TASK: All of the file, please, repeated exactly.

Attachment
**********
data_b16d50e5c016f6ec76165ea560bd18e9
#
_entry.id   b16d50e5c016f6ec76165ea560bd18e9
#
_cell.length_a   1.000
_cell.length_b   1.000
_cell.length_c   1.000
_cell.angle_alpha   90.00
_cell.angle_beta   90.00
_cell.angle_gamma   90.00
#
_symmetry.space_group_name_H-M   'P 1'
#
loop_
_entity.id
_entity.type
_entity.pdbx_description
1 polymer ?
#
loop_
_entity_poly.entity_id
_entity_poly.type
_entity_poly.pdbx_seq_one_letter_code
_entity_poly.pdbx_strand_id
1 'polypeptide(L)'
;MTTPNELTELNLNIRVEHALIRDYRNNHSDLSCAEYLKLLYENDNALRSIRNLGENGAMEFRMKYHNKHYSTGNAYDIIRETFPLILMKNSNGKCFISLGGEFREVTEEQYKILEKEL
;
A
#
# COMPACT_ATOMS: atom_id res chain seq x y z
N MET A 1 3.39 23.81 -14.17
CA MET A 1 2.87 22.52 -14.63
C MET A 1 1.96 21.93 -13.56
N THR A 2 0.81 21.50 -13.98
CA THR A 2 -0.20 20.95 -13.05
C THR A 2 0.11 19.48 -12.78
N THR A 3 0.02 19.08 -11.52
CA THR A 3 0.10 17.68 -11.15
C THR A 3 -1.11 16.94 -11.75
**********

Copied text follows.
data_b16d50e5c016f6ec76165ea560bd18e9
#
_entry.id   b16d50e5c016f6ec76165ea560bd18e9
#
_cell.length_a   1.000
_cell.length_b   1.000
_cell.length_c   1.000
_cell.angle_alpha   90.00
_cell.angle_beta   90.00
_cell.angle_gamma   90.00
#
_symmetry.space_group_name_H-M   'P 1'
#
loop_
_entity.id
_entity.type
_entity.pdbx_description
1 polymer ?
#
loop_
_entity_poly.entity_id
_entity_poly.type
_entity_poly.pdbx_seq_one_letter_code
_entity_poly.pdbx_strand_id
1 'polypeptide(L)'
;MTTPNELTELNLNIRVEHALIRDYRNNHSDLSCAEYLKLLYENDNALRSIRNLGENGAMEFRMKYHNKHYSTGNAYDIIRETFPLILMKNSNGKCFISLGGEFREVTEEQYKILEKEL
;
A
#
# COMPACT_ATOMS: atom_id res chain seq x y z
N MET A 1 3.39 23.81 -14.17
CA MET A 1 2.87 22.52 -14.63
C MET A 1 1.96 21.93 -13.56
N THR A 2 0.81 21.50 -13.98
CA THR A 2 -0.20 20.95 -13.05
C THR A 2 0.11 19.48 -12.78
N THR A 3 0.02 19.08 -11.52
CA THR A 3 0.10 17.68 -11.15
C THR A 3 -1.11 16.94 -11.75